“It was grossly untrue,” Gibbs wrote, “and it was very unjust of Lloyd George of all men to make this accusation against me.”

Gibbs put the accusation down to the fact that he had criticised Lloyd George for his policies during the Irish War of Independence.

8. Ramsay Macdonald’s confession

Gibbs got to know Labour Prime Minister Ramsay Macdonald and, despite being politically “not altogether in sympathy with him”, he thought he had great charm “because of his handsome face, and beautiful voice with its Scottish accent, and a gentle way with him”.

Ramsay Macdonald: "A broken man"
Ramsay Macdonald: “A broken man”

One day, Macdonald was giving him a lift in his car when the Prime Minister turned to him.

“My dear Philip,” he said suddenly. “I am a broken man. I can’t put two sentences together, and I can’t put two ideas together. I am blind, and old, and useless.”

Gibbs wrote: “He grasped my hand and clung to it like a small boy needing comfort, and my heart was filled with pity for him, and I was stirred by the poignancy of this tragedy. But when I left him I was disturbed by the thought that a man in this state of mind and body should be Prime Minister at such a time in our history.”

9. Interviewing Himmler

When visiting Berlin in the 1930’s, he was given the chance to interview Himmler.

He wrote: “He was in a large room with big windows. He rose from his desk and came towards me, and for the first time I saw the man who was responsible, I should say, in the years to come, for more cruelty, torture, and human agony than any human being in modern times. He did not look like that. He looked like a professor at a university, or even perhaps an artist. 

“There was nothing repulsive about him. On the contrary, he was genial, vivid and humorous. It was difficult to believe I was in the presence of a most damnable villain.”

Himmler started the interview by introducing himself as “a man whom your English newspapers call ‘the worst man in Germany’” and then asked Gibbs why the English people thought Hitler was preparing for war.

“Many people in England,” Gibbs replied, “think that Hitler, after rearming, may be tempted to play the part of Napoleon and attack other people’s frontiers.”

Himmler laughed. “That is not only not the truth,” he replied, “but the very opposite of the truth. I know what is in Hitler’s mind, and that is not part of it. After all, we have read a little history. We know something about Mr Napoleon. We know what happened to him. We also know that if Hitler was to attack other people’s frontiers and march across Europe, as you suggest, it would be for Germany the road to ruin. That is a way we shall not go.”

In his book, Gibbs wrote: “Looking back upon them [Himmler’s words] they seem to me astonishing. Why did he say that? If he were lying to me that would be easy to understand, but surely he would not have lied in such a phrase? He need not have prophesised that a war of aggression would be for Germany the road to ruin. Even now I find its psychology inexplicable.”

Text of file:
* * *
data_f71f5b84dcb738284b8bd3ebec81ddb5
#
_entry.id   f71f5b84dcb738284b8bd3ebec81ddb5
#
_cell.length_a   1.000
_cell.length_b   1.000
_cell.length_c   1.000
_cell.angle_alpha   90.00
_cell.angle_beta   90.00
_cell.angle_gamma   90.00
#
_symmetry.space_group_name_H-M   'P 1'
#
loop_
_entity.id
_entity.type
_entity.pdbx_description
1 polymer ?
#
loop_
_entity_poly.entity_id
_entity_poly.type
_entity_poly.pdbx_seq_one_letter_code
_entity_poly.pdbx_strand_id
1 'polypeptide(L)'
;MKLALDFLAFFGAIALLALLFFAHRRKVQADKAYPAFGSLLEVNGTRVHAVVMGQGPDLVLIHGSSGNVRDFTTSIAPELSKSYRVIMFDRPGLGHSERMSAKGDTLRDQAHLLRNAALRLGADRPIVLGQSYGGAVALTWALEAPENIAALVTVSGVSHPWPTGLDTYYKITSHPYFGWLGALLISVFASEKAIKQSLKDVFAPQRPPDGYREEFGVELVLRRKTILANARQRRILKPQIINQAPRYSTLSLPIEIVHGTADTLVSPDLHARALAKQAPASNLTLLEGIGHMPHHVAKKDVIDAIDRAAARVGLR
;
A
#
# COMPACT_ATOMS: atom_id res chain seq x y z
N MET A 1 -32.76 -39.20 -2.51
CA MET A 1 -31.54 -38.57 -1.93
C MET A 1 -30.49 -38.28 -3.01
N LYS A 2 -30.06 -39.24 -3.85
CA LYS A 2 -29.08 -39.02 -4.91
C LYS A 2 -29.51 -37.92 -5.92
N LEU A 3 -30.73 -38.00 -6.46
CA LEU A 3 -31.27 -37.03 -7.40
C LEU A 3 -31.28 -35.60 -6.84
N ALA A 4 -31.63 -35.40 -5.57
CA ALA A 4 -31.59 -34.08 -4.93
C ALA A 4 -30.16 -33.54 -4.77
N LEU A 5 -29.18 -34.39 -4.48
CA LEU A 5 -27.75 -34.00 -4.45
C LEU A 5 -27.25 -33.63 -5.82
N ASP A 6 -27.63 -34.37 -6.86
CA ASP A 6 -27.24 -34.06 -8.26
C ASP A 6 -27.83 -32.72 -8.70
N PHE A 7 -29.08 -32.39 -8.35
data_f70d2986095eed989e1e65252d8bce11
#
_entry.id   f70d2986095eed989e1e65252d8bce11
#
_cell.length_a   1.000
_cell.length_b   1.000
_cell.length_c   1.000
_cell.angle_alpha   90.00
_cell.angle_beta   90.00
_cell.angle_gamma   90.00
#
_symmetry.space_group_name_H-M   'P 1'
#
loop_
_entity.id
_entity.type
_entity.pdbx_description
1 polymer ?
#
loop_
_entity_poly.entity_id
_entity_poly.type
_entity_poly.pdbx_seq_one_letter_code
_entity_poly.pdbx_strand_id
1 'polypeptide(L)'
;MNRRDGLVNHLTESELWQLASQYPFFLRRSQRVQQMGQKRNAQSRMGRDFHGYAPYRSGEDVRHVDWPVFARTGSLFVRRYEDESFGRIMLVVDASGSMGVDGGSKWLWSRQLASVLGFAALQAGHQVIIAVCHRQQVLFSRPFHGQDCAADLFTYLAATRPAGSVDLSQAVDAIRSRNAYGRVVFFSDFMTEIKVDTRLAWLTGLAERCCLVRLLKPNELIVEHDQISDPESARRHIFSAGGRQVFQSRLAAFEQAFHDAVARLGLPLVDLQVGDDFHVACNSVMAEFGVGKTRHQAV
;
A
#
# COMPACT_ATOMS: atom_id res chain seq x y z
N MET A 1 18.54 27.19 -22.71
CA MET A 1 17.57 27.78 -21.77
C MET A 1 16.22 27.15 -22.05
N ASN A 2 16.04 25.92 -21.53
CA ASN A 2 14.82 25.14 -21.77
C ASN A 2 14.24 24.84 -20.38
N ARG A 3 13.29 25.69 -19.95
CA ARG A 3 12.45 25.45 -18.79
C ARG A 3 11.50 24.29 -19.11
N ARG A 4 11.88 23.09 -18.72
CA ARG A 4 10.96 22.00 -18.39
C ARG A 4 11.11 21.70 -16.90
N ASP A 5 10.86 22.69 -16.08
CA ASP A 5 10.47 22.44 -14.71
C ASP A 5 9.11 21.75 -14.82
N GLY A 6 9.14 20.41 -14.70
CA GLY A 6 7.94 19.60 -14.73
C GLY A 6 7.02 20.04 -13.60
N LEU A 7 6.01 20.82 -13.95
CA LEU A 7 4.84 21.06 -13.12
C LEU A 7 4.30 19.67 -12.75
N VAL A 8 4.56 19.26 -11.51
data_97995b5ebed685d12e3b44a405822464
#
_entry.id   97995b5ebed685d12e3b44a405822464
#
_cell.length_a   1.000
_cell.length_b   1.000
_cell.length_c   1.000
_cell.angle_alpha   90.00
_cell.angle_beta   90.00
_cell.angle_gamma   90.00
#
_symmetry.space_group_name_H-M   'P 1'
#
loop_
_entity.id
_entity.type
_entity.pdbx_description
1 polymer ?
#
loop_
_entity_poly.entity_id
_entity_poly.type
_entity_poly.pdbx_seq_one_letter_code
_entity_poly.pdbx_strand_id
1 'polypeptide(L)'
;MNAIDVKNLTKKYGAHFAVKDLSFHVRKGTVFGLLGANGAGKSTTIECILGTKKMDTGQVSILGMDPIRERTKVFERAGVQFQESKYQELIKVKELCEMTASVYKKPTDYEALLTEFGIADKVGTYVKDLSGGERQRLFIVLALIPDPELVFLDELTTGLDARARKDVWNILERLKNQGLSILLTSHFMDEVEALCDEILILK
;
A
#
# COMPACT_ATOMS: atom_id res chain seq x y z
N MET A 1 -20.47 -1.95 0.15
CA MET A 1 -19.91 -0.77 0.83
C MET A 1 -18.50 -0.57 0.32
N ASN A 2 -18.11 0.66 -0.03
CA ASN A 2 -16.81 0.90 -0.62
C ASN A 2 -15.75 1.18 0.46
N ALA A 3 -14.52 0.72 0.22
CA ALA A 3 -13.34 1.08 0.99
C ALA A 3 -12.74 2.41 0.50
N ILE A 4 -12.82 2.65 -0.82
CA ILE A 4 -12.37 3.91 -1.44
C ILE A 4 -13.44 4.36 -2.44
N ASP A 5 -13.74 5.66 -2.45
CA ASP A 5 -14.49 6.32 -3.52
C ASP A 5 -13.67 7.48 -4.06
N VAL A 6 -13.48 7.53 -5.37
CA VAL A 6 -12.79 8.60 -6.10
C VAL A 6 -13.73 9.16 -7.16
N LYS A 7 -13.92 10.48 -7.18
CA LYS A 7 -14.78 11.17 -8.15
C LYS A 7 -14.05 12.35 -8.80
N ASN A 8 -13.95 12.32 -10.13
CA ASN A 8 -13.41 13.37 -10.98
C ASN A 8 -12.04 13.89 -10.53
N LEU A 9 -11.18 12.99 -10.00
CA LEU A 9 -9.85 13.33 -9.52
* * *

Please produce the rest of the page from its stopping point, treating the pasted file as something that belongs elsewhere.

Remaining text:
When Germany invaded Czechoslovakia, Gibbs wrote a letter to The Times in which he repeated Himmler’s claim that if Germany violated other countries frontiers then it would be the road to its ruin.

He later heard that Himmler was furious about the Times letter and in 1945 Gibbs learned that his name was on a list of those to be arrested in the event of a German invasion of England.

10. Second World War

Having been a war correspondent in the First World War when in the prime of his life, Gibbs returned to France at the age of 62 to report on the Second World War.

His autobiography gets across an overwhelming sense of history repeating itself:

“I had the queerest sensation of being a ghost and walking among ghosts. For every village into which I went, and every bit of country through which I passed, every town in which I halted with the younger crowd of war correspondents, was haunted by the young officers and men of the old war.

“Here I was in Arras again – the Arras into which I had gone so often with a steel helmet on my head when it was being shelled.

“Away towards Lens was the Vimy Ridge, captured by the Canadians and Scottish through a snowstorm. Outside Arras, only a few minutes in a car, was Monchy Hill which I had seen charged by cavalry when the bodies of young troopers lay about the ground below.

“All over this countryside were the war cemeteries with their rows of crosses in crowded ranks. There below the soil lay the lads whom I had known, whom I had seen trudging up the Arras-Bapaume road, whom II had heard singing in estaminets, who had walked the Street of the Three Pebbles in Amiens, who had been up to their waists in the trenches sometimes, and who knew their chances were one in four when they went over the top, and less than that the second time.

“I was ghost-haunted. I myself was a ghost of that previous war. I went one day into Amiens and turned towards the Godebert restaurant with an officer who was with me. On many nights I had seen this place crowded with those who had come down from the Somme battlefields when their battalions were out of the line for a time. They had drunk too much wine here. They had flirted with little Marguerite. Now some of the officers of the Second World War were here, but not many.

“A woman came up to take my raincoat. She stared at me and then spoke to me in French.